Giga Pudding is a Japanese ritual-dessert that invokes the spirits of fallen enemies, feasting on them in their defeat. It is prepared over the holiday season, and is traditionally preceeded by a two-day fast to ready the body for the bounty. Care is taken to shutter all windows and doors, and then the eldest of the family opens the packet and begins stirring in three teaspoons of water. The mixing duty is shared with the family, oldest to youngest, in turn. From the time it begins, the stirring will not cease until the Giga Pudding sets twelve hours later, when the lid is affixed to the container. (Each 2.5oz Giga Pudding packet will expand to the size of its container, regardless of the dimensions of its bounds. It is important to always make the pudding in a LIDDED container.) It is then left in a dark room (typically a closet or bathroom) with a single white candle until daybreak, symbolizing the family's desire to light even the darkest parts of their lives. It is guarded throughout the night by the youngest child in the family, who stays up while the rest of the family sleeps. The youngest is given a noisemaker or "Puddi Puddi" to raise the alarm if necessary (if the pudding has not been correctly stirred for the preceding 12 hours, it will continue to expand, flooding the room).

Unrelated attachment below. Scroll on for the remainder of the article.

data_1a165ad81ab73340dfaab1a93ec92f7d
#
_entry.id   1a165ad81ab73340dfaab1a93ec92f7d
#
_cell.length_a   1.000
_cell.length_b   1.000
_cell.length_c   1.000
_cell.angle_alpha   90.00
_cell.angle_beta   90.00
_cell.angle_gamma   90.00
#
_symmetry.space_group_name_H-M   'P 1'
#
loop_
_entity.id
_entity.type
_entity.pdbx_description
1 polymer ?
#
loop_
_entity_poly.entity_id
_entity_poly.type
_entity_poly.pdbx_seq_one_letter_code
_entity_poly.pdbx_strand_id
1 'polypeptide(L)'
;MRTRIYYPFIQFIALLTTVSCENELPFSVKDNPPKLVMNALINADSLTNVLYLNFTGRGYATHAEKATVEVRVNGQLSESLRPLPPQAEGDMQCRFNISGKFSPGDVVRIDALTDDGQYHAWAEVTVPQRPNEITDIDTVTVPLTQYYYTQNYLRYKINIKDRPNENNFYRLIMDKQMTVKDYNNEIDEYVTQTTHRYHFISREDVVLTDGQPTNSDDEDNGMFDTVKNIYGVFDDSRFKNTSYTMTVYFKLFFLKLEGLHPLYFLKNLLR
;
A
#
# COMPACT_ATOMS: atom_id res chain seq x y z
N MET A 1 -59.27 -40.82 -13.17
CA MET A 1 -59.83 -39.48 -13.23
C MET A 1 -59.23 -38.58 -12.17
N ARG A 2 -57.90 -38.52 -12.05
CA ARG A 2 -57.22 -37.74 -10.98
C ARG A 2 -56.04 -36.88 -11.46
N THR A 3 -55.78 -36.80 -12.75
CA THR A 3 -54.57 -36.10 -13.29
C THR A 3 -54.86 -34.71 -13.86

The next morning the family wakes wearing colorful masks and garb to "scare" the pudding into granting their wishes. The family throws open the door to the pudding room and shouts "Gōsutobokkusu mahō ni iku!" or "Give us our wishes or we will consume you!" Regardless of the pudding's response, the family feasts on the pudding, gorging itself. The family member that eats the most pudding is called the "Shibō no," or "lucky one," who is guaranteed their wishes.
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